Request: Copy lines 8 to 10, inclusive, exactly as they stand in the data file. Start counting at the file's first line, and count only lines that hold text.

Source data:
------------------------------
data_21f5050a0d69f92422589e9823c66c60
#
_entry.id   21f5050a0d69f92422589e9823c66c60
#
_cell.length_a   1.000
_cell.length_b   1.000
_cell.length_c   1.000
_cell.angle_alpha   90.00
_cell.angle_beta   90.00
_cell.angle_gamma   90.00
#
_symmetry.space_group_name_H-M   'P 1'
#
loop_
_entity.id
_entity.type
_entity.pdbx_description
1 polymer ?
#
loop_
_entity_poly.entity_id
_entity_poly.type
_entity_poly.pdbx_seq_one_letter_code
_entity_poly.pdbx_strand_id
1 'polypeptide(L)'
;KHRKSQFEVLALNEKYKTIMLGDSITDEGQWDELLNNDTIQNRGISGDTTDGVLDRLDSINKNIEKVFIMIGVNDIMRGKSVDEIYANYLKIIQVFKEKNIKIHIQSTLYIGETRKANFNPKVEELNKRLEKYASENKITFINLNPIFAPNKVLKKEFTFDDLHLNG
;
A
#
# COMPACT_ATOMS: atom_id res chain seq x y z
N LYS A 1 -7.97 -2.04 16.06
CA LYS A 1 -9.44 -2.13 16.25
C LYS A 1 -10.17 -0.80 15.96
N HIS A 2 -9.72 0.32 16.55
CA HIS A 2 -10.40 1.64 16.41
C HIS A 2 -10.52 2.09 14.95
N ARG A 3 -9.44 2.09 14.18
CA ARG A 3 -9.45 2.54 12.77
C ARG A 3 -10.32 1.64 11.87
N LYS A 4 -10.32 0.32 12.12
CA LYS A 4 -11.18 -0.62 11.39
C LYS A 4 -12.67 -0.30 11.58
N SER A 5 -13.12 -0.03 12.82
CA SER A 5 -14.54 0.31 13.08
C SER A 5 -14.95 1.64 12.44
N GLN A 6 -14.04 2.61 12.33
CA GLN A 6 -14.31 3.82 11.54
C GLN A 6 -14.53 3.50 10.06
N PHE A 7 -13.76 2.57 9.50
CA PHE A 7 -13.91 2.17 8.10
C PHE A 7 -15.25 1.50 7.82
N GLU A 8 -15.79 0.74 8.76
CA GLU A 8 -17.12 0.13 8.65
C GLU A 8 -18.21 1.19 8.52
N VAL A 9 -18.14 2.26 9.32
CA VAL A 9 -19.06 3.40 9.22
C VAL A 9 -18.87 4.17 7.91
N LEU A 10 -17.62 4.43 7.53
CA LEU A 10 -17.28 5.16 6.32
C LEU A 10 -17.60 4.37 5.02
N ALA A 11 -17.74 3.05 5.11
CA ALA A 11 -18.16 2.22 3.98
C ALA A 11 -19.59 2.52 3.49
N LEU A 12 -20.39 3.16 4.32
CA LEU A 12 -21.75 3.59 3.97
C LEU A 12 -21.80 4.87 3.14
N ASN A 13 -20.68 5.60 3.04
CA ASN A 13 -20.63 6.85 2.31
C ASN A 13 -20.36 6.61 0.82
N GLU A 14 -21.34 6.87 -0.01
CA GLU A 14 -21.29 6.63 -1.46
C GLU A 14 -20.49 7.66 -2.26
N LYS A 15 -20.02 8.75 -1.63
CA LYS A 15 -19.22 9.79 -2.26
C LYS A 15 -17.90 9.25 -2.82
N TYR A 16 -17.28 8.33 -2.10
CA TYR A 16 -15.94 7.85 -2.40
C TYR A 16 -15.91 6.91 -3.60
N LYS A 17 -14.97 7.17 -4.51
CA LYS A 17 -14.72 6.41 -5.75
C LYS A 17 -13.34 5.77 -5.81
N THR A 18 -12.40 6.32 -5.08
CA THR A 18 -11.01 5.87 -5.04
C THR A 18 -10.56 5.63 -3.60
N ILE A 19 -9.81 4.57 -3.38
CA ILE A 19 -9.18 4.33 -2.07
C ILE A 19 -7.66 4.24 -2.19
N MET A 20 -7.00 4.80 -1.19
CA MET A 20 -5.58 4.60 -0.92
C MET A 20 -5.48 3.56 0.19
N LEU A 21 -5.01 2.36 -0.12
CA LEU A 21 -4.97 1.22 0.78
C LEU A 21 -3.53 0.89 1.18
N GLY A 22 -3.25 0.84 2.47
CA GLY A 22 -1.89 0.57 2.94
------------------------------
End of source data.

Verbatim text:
_cell.angle_alpha   90.00
_cell.angle_beta   90.00
_cell.angle_gamma   90.00